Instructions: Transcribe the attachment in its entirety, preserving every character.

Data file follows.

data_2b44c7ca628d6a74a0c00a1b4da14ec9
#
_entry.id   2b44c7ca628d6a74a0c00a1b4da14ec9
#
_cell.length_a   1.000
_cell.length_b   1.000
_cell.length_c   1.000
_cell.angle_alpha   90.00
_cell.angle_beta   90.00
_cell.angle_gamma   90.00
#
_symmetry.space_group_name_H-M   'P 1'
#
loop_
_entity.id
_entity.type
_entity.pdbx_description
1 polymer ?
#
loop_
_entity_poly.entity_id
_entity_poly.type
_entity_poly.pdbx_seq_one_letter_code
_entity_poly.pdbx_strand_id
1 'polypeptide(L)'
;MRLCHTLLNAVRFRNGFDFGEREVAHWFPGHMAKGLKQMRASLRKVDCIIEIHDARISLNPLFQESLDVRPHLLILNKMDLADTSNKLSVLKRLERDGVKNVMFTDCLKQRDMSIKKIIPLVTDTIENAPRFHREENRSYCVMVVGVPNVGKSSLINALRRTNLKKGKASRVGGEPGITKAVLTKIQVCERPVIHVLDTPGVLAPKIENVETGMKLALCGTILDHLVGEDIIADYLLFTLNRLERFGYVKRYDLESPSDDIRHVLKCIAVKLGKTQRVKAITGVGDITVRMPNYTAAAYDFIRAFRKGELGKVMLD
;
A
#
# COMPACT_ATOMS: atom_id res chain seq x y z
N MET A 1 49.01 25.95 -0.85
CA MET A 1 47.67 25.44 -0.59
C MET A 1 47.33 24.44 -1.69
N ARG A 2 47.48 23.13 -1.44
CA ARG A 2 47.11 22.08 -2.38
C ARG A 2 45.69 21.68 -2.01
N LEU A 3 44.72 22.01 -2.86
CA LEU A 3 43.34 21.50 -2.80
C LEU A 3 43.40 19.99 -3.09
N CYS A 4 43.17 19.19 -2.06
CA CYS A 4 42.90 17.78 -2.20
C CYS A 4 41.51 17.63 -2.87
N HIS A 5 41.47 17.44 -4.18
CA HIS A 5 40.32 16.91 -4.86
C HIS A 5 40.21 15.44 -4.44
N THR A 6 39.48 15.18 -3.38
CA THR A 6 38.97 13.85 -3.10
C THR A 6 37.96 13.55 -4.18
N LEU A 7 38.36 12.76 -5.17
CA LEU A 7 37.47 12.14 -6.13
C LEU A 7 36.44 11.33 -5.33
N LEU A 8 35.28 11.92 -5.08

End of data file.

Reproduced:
data_2b44c7ca628d6a74a0c00a1b4da14ec9
#
_entry.id   2b44c7ca628d6a74a0c00a1b4da14ec9
#
_cell.length_a   1.000
_cell.length_b   1.000
_cell.length_c   1.000
_cell.angle_alpha   90.00
_cell.angle_beta   90.00
_cell.angle_gamma   90.00
#
_symmetry.space_group_name_H-M   'P 1'
#
loop_
_entity.id
_entity.type
_entity.pdbx_description
1 polymer ?
#
loop_
_entity_poly.entity_id
_entity_poly.type
_entity_poly.pdbx_seq_one_letter_code
_entity_poly.pdbx_strand_id
1 'polypeptide(L)'
;MRLCHTLLNAVRFRNGFDFGEREVAHWFPGHMAKGLKQMRASLRKVDCIIEIHDARISLNPLFQESLDVRPHLLILNKMDLADTSNKLSVLKRLERDGVKNVMFTDCLKQRDMSIKKIIPLVTDTIENAPRFHREENRSYCVMVVGVPNVGKSSLINALRRTNLKKGKASRVGGEPGITKAVLTKIQVCERPVIHVLDTPGVLAPKIENVETGMKLALCGTILDHLVGEDIIADYLLFTLNRLERFGYVKRYDLESPSDDIRHVLKCIAVKLGKTQRVKAITGVGDITVRMPNYTAAAYDFIRAFRKGELGKVMLD
;
A
#
# COMPACT_ATOMS: atom_id res chain seq x y z
N MET A 1 49.01 25.95 -0.85
CA MET A 1 47.67 25.44 -0.59
C MET A 1 47.33 24.44 -1.69
N ARG A 2 47.48 23.13 -1.44
CA ARG A 2 47.11 22.08 -2.38
C ARG A 2 45.69 21.68 -2.01
N LEU A 3 44.72 22.01 -2.86
CA LEU A 3 43.34 21.50 -2.80
C LEU A 3 43.40 19.99 -3.09
N CYS A 4 43.17 19.19 -2.06
CA CYS A 4 42.90 17.78 -2.20
C CYS A 4 41.51 17.63 -2.87
N HIS A 5 41.47 17.44 -4.18
CA HIS A 5 40.32 16.91 -4.86
C HIS A 5 40.21 15.44 -4.44
N THR A 6 39.48 15.18 -3.38
CA THR A 6 38.97 13.85 -3.10
C THR A 6 37.96 13.55 -4.18
N LEU A 7 38.36 12.76 -5.17
CA LEU A 7 37.47 12.14 -6.13
C LEU A 7 36.44 11.33 -5.33
N LEU A 8 35.28 11.92 -5.08